Back in 2019 I wondered Why aren’t AWD cars half electric?
The latest 2021 Toyota Sienna, redesigned with a grille large enough for a 400 HP diesel Freightliner truck, works this way (as does the Toyota RAV4, as a reader comment pointed out on that 2019 posting). From the press release:
Sienna uses a new kind of AWD called Electronic on-demand AWD. Instead of a heavy AWD transfer case and space-robbing driveshaft to the rear wheels, this AWD system uses a separate independent electric motor to power the rear wheels the instant additional traction is needed and at all vehicle speeds.
One bizarre feature of this brand-new-for-2021 minivan is that it has a older generation of the driver assistance technology: Toyota Safety Sense 2.0. The 2021 Toyota Camry, for example, offers “Safety Sense 2.5+” (why not just “2.5”? Is this like “LGBTQIA” where it isn’t complete without the plus sign?) and can perhaps drive itself in a stop-and-go highway situation.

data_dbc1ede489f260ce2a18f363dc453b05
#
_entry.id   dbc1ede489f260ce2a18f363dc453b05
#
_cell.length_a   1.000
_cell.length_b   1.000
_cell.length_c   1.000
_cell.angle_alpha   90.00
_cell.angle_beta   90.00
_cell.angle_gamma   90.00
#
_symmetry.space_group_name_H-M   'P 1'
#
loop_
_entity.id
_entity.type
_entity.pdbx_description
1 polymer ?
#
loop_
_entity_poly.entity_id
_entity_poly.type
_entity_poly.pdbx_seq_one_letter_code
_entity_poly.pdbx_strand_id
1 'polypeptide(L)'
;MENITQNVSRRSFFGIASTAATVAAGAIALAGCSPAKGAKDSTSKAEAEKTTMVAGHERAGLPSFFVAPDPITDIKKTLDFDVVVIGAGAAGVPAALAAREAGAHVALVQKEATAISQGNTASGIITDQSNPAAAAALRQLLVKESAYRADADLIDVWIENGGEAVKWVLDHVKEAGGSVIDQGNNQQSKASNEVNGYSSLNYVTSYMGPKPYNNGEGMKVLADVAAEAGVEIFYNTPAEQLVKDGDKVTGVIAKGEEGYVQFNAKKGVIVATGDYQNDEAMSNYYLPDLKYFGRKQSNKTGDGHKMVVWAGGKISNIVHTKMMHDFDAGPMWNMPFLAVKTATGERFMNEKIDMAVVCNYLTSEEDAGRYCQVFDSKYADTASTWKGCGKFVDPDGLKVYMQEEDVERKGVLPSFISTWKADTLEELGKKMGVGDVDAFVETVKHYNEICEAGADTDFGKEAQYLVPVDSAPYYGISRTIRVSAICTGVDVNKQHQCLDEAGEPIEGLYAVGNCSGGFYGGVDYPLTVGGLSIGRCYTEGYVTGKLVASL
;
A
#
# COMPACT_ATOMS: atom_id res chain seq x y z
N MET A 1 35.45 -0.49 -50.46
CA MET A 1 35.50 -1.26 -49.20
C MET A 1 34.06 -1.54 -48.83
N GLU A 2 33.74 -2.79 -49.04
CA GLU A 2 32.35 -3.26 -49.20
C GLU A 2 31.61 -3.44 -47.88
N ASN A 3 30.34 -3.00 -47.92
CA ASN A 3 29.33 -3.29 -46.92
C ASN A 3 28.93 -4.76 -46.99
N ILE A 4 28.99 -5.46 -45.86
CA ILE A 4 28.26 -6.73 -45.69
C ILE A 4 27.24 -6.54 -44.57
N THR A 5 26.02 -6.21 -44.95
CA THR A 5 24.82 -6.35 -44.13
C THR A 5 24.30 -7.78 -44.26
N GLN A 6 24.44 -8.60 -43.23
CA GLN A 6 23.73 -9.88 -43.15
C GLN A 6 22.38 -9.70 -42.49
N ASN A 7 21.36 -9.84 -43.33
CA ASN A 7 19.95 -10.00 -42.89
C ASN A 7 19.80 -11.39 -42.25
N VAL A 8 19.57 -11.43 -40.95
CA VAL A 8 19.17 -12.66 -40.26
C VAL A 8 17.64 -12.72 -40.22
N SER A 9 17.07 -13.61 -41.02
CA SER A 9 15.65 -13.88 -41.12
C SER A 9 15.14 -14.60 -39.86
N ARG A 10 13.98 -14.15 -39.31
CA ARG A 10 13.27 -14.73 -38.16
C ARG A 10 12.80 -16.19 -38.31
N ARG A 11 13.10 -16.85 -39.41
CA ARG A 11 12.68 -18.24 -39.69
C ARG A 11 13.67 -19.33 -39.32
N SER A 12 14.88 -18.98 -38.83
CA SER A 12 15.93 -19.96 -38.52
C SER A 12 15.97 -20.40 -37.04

Some excerpts from Consumer Reports:
From our brief time with this preproduction Sienna, it feels as if the van is no longer playing second fiddle to the polished Honda Odyssey. The van is responsive to steering inputs and happy to hustle along winding roads.
Yes, the Sienna is quiet and composed at low speeds when running on electric-only power. But when the Sienna transitions from electric power to the gas engine as a result of added throttle inputs, the engine comes on with a roar. The four-cylinder engine is loud when the driver tries to hurry the Sienna along, particularly on the highway. Sienna owners who are used to the V6 engine’s refinement may find this experience a bit of a letdown.
From Car and Driver:
The all-new Sienna is much improved and heavily refined over the old model, but stops short of leading the minivan class.
One of the best arguments in favor of this Toyota is fuel economy. After a good ol’ thrashing on a wide variety of roads, I averaged just shy of 35 miles per gallon in my Platinum-trim, all-wheel-drive tester. That’s practically economy-car efficiency, plus it’s right in line with this Toyota’s window sticker. According to the EPA, it should return 35 mpg city, 36 mpg highway and 35 mpg combined. Front-drive models are rated at 36 mpg across the board, and all-wheel drive is available across the lineup.